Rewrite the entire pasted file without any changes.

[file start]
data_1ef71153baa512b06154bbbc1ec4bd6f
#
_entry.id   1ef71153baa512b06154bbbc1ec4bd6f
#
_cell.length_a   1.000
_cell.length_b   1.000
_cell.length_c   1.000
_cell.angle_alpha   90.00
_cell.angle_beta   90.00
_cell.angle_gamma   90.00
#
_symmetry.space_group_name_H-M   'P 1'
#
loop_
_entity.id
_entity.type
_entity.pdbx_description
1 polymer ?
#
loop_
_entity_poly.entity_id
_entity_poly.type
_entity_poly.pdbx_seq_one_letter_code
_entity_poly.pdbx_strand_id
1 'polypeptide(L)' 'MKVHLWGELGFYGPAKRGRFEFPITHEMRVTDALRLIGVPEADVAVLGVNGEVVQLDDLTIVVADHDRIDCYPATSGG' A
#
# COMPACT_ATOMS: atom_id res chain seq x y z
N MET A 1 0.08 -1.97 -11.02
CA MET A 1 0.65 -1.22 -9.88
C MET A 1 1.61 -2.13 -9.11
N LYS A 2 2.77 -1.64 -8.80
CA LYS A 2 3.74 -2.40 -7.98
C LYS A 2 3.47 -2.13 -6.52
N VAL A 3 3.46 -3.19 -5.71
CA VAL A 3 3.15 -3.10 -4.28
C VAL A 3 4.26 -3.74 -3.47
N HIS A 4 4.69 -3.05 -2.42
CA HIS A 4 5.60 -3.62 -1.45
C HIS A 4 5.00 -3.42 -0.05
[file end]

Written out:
data_1ef71153baa512b06154bbbc1ec4bd6f
#
_entry.id   1ef71153baa512b06154bbbc1ec4bd6f
#
_cell.length_a   1.000
_cell.length_b   1.000
_cell.length_c   1.000
_cell.angle_alpha   90.00
_cell.angle_beta   90.00
_cell.angle_gamma   90.00
#
_symmetry.space_group_name_H-M   'P 1'
#
loop_
_entity.id
_entity.type
_entity.pdbx_description
1 polymer ?
#
loop_
_entity_poly.entity_id
_entity_poly.type
_entity_poly.pdbx_seq_one_letter_code
_entity_poly.pdbx_strand_id
1 'polypeptide(L)' 'MKVHLWGELGFYGPAKRGRFEFPITHEMRVTDALRLIGVPEADVAVLGVNGEVVQLDDLTIVVADHDRIDCYPATSGG' A
#
# COMPACT_ATOMS: atom_id res chain seq x y z
N MET A 1 0.08 -1.97 -11.02
CA MET A 1 0.65 -1.22 -9.88
C MET A 1 1.61 -2.13 -9.11
N LYS A 2 2.77 -1.64 -8.80
CA LYS A 2 3.74 -2.40 -7.98
C LYS A 2 3.47 -2.13 -6.52
N VAL A 3 3.46 -3.19 -5.71
CA VAL A 3 3.15 -3.10 -4.28
C VAL A 3 4.26 -3.74 -3.47
N HIS A 4 4.69 -3.05 -2.42
CA HIS A 4 5.60 -3.62 -1.45
C HIS A 4 5.00 -3.42 -0.05